With the Monaco Grand Prix at risk of being removed from the Formula 1 schedule, the Triple Crown of Motorsport is also at risk.
Only one driver has ever managed to win all three races — the Monaco Grand Prix, the 24 Hours of Le Mans, and the Indy 500 — of the “Triple Crown of Motorsport”, that being Graham Hill.
Two active drivers have checked off two of the three boxes: Fernando Alonso and Juan Pablo Montoya.
Alonso won the Monaco Grand Prix in 2006 and 2007, and he won the 24 Hours of Le Mans in 2018 and 2019. He has made three Indy 500 attempts and qualified twice. He was in contention for the win in 2017 before a late engine failure. Montoya won the Monaco Grand Prix in 2003, and he won the Indy 500 in 2000 and 2015.
Unfortunately, there is a chance that these two drivers may be among the final drivers to have the chance to achieve the Triple Crown.
The Monaco Grand Prix has been a staple on the Formula 1 calendar for decades, and it is considered the crown jewel of the sport. Circuit de Monaco hosted its first race in 1929, and the race has been contested a total of 79 times, including this past Sunday’s rain-shortened event.
But the 19-turn, 2.074-mile (3.338-kilometer) temporary street circuit in Monte Carlo, Monaco is not under contract to return to the schedule in 2023, and there are serious doubts that it will return, given the overall feeling that it simply is not suitable for modern Formula 1 cars.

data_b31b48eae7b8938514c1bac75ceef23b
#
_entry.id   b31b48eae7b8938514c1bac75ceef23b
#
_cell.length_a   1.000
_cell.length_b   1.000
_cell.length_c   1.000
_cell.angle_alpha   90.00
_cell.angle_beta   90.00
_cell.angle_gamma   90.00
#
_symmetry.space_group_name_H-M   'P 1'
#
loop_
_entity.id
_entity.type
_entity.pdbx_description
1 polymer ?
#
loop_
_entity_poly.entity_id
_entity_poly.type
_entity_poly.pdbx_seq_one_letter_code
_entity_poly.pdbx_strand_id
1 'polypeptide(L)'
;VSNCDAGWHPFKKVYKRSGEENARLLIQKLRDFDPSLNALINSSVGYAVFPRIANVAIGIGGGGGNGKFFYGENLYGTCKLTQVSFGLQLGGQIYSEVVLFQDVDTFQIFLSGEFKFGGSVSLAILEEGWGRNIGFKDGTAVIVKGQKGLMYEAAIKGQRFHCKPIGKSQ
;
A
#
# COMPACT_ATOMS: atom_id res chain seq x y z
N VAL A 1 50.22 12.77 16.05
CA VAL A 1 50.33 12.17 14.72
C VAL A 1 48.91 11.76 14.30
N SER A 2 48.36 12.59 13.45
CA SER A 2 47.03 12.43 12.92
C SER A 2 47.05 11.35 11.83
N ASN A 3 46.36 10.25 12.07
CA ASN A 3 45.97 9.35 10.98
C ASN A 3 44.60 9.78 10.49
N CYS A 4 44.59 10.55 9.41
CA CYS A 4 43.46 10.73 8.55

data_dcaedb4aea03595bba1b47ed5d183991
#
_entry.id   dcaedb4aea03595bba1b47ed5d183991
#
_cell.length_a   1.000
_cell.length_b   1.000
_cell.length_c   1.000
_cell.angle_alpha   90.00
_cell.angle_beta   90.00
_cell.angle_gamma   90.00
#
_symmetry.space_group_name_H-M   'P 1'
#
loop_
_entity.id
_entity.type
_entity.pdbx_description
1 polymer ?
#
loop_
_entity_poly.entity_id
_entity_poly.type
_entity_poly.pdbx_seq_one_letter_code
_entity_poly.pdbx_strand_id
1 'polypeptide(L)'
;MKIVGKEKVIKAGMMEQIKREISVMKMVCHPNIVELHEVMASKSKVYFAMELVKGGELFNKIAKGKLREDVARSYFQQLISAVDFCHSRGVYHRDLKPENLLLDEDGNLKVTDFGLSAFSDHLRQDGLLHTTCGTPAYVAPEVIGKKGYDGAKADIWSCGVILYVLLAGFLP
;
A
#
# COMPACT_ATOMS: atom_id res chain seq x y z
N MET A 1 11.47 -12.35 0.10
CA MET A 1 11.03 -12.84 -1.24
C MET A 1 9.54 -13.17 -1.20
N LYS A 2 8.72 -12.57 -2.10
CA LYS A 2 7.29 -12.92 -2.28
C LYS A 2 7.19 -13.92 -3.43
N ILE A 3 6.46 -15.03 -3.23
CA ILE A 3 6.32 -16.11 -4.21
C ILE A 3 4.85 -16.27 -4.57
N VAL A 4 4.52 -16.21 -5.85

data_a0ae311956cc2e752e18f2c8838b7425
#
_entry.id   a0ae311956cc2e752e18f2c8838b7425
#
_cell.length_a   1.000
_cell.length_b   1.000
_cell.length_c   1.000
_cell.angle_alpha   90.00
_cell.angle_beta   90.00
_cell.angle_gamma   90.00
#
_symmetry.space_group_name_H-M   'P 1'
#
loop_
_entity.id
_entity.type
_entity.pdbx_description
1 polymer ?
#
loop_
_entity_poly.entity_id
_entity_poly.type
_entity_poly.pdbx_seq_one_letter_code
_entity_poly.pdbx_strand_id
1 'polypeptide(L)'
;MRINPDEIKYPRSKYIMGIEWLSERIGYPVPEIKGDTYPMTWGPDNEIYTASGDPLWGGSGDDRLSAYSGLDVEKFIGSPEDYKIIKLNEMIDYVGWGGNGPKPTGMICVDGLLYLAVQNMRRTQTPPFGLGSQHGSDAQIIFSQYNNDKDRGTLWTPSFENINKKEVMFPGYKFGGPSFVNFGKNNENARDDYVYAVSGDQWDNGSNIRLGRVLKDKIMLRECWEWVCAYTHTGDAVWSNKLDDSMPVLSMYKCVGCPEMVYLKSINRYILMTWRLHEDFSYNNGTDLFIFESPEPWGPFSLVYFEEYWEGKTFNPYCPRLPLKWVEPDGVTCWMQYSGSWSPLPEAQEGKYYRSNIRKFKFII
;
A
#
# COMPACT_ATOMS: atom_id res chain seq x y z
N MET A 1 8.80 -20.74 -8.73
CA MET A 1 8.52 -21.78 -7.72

While Sunday’s race was one of the more chaotic races the track has produced in recent years, it yet again demonstrated the fact that passing is next to impossible on the tight streets of the principality, despite the initial hope that this year’s new cars may be able to change that.
And if the race does end up axed, the Triple Crown could also become a thing of the past.
Aside from Alonso, just five active Formula 1 drivers have won the Monaco Grand Prix and would therefore have a chance to join Graham Hill as Triple Crown winners: Lewis Hamilton, Sebastian Vettel, Daniel Ricciardo, Max Verstappen, and Sergio Perez.
But the majority of those drivers have ruled out even competing in the Indy 500, and even for those who haven’t, that doesn’t necessarily mean they will end up competing in it one day. Plus, competing in it and winning it are two very different propositions.
So unless Fernando Alonso returns to the Indy 500 and wins it or Juan Pablo Montoya is able to win the 24 Hours of Le Mans (he has run it in three of the last four years), Graham Hill may forever remain the only person to win all three races of the Triple Crown.